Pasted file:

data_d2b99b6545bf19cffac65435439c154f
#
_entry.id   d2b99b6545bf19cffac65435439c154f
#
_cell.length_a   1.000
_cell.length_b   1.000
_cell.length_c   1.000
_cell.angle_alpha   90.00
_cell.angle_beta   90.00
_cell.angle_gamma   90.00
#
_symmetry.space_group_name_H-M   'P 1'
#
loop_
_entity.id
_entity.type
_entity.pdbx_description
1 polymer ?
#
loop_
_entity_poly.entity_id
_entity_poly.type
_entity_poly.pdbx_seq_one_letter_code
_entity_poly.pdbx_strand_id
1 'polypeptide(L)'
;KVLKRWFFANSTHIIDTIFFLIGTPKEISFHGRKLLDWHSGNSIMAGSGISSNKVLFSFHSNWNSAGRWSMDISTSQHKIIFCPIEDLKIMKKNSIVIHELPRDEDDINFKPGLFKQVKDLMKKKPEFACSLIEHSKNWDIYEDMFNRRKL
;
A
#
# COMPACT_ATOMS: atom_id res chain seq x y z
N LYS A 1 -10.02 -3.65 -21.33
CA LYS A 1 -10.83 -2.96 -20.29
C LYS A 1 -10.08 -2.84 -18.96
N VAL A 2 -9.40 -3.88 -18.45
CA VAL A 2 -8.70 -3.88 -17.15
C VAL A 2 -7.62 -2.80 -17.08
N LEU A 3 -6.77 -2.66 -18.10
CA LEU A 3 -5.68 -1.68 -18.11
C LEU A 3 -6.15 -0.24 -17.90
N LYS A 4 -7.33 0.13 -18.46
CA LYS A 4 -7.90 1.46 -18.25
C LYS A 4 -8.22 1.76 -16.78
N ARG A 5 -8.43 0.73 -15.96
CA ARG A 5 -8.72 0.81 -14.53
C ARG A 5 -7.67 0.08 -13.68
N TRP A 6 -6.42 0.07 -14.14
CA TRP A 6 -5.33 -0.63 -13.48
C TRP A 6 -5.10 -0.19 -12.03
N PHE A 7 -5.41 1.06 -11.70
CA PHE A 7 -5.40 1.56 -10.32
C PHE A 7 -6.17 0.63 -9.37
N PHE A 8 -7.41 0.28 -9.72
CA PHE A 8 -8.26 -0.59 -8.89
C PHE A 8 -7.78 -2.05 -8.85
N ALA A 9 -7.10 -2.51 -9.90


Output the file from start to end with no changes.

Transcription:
data_d2b99b6545bf19cffac65435439c154f
#
_entry.id   d2b99b6545bf19cffac65435439c154f
#
_cell.length_a   1.000
_cell.length_b   1.000
_cell.length_c   1.000
_cell.angle_alpha   90.00
_cell.angle_beta   90.00
_cell.angle_gamma   90.00
#
_symmetry.space_group_name_H-M   'P 1'
#
loop_
_entity.id
_entity.type
_entity.pdbx_description
1 polymer ?
#
loop_
_entity_poly.entity_id
_entity_poly.type
_entity_poly.pdbx_seq_one_letter_code
_entity_poly.pdbx_strand_id
1 'polypeptide(L)'
;KVLKRWFFANSTHIIDTIFFLIGTPKEISFHGRKLLDWHSGNSIMAGSGISSNKVLFSFHSNWNSAGRWSMDISTSQHKIIFCPIEDLKIMKKNSIVIHELPRDEDDINFKPGLFKQVKDLMKKKPEFACSLIEHSKNWDIYEDMFNRRKL
;
A
#
# COMPACT_ATOMS: atom_id res chain seq x y z
N LYS A 1 -10.02 -3.65 -21.33
CA LYS A 1 -10.83 -2.96 -20.29
C LYS A 1 -10.08 -2.84 -18.96
N VAL A 2 -9.40 -3.88 -18.45
CA VAL A 2 -8.70 -3.88 -17.15
C VAL A 2 -7.62 -2.80 -17.08
N LEU A 3 -6.77 -2.66 -18.10
CA LEU A 3 -5.68 -1.68 -18.11
C LEU A 3 -6.15 -0.24 -17.90
N LYS A 4 -7.33 0.13 -18.46
CA LYS A 4 -7.90 1.46 -18.25
C LYS A 4 -8.22 1.76 -16.78
N ARG A 5 -8.43 0.73 -15.96
CA ARG A 5 -8.72 0.81 -14.53
C ARG A 5 -7.67 0.08 -13.68
N TRP A 6 -6.42 0.07 -14.14
CA TRP A 6 -5.33 -0.63 -13.48
C TRP A 6 -5.10 -0.19 -12.03
N PHE A 7 -5.41 1.06 -11.70
CA PHE A 7 -5.40 1.56 -10.32
C PHE A 7 -6.17 0.63 -9.37
N PHE A 8 -7.41 0.28 -9.72
CA PHE A 8 -8.26 -0.59 -8.89
C PHE A 8 -7.78 -2.05 -8.85
N ALA A 9 -7.10 -2.51 -9.90